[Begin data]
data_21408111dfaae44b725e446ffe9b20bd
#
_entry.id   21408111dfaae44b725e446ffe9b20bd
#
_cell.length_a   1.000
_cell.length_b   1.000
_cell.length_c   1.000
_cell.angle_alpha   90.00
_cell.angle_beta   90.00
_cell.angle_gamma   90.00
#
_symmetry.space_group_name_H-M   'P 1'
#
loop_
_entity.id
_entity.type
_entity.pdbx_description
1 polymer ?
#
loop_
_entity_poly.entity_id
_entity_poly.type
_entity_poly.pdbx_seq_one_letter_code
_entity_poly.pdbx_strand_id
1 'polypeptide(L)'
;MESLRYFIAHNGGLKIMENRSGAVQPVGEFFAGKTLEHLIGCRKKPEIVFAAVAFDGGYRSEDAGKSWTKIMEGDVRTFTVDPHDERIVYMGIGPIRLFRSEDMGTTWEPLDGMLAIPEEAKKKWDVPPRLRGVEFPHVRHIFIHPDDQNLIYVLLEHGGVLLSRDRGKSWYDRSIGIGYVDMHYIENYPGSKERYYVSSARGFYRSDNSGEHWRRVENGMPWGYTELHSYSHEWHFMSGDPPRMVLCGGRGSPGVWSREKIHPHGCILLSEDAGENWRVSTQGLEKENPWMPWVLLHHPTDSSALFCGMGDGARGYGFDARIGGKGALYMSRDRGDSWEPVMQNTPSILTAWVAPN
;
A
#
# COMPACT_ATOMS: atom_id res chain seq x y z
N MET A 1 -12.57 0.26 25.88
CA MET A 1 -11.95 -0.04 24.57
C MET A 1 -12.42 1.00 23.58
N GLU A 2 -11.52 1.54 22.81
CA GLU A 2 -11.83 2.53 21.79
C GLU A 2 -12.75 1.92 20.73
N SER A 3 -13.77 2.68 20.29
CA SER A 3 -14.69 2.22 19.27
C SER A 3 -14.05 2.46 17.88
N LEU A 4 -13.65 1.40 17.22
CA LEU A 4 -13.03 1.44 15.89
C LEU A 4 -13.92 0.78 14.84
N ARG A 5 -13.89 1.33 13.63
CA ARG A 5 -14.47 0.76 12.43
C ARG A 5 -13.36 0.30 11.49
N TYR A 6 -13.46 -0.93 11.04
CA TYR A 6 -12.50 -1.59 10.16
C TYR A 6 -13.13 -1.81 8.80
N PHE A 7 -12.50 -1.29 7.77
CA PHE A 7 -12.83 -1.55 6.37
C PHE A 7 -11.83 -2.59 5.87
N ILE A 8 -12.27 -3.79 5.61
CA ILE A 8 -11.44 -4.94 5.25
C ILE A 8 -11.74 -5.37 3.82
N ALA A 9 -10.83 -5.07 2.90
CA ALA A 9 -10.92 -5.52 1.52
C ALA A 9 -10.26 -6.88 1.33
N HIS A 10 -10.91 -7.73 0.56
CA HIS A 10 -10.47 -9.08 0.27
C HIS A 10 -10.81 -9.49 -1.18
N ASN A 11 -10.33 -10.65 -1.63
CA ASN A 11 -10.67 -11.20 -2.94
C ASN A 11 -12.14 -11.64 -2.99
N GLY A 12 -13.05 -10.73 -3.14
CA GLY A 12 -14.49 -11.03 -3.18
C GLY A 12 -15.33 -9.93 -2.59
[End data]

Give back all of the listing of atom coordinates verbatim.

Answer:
data_21408111dfaae44b725e446ffe9b20bd
#
_entry.id   21408111dfaae44b725e446ffe9b20bd
#
_cell.length_a   1.000
_cell.length_b   1.000
_cell.length_c   1.000
_cell.angle_alpha   90.00
_cell.angle_beta   90.00
_cell.angle_gamma   90.00
#
_symmetry.space_group_name_H-M   'P 1'
#
loop_
_entity.id
_entity.type
_entity.pdbx_description
1 polymer ?
#
loop_
_entity_poly.entity_id
_entity_poly.type
_entity_poly.pdbx_seq_one_letter_code
_entity_poly.pdbx_strand_id
1 'polypeptide(L)'
;MESLRYFIAHNGGLKIMENRSGAVQPVGEFFAGKTLEHLIGCRKKPEIVFAAVAFDGGYRSEDAGKSWTKIMEGDVRTFTVDPHDERIVYMGIGPIRLFRSEDMGTTWEPLDGMLAIPEEAKKKWDVPPRLRGVEFPHVRHIFIHPDDQNLIYVLLEHGGVLLSRDRGKSWYDRSIGIGYVDMHYIENYPGSKERYYVSSARGFYRSDNSGEHWRRVENGMPWGYTELHSYSHEWHFMSGDPPRMVLCGGRGSPGVWSREKIHPHGCILLSEDAGENWRVSTQGLEKENPWMPWVLLHHPTDSSALFCGMGDGARGYGFDARIGGKGALYMSRDRGDSWEPVMQNTPSILTAWVAPN
;
A
#
# COMPACT_ATOMS: atom_id res chain seq x y z
N MET A 1 -12.57 0.26 25.88
CA MET A 1 -11.95 -0.04 24.57
C MET A 1 -12.42 1.00 23.58
N GLU A 2 -11.52 1.54 22.81
CA GLU A 2 -11.83 2.53 21.79
C GLU A 2 -12.75 1.92 20.73
N SER A 3 -13.77 2.68 20.29
CA SER A 3 -14.69 2.22 19.27
C SER A 3 -14.05 2.46 17.88
N LEU A 4 -13.65 1.40 17.22
CA LEU A 4 -13.03 1.44 15.89
C LEU A 4 -13.92 0.78 14.84
N ARG A 5 -13.89 1.33 13.63
CA ARG A 5 -14.47 0.76 12.43
C ARG A 5 -13.36 0.30 11.49
N TYR A 6 -13.46 -0.93 11.04
CA TYR A 6 -12.50 -1.59 10.16
C TYR A 6 -13.13 -1.81 8.80
N PHE A 7 -12.50 -1.29 7.77
CA PHE A 7 -12.83 -1.55 6.37
C PHE A 7 -11.83 -2.59 5.87
N ILE A 8 -12.27 -3.79 5.61
CA ILE A 8 -11.44 -4.94 5.25
C ILE A 8 -11.74 -5.37 3.82
N ALA A 9 -10.83 -5.07 2.90
CA ALA A 9 -10.92 -5.52 1.52
C ALA A 9 -10.26 -6.88 1.33
N HIS A 10 -10.91 -7.73 0.56
CA HIS A 10 -10.47 -9.08 0.27
C HIS A 10 -10.81 -9.49 -1.18
N ASN A 11 -10.33 -10.65 -1.63
CA ASN A 11 -10.67 -11.20 -2.94
C ASN A 11 -12.14 -11.64 -2.99
N GLY A 12 -13.05 -10.73 -3.14
CA GLY A 12 -14.49 -11.03 -3.18
C GLY A 12 -15.33 -9.93 -2.59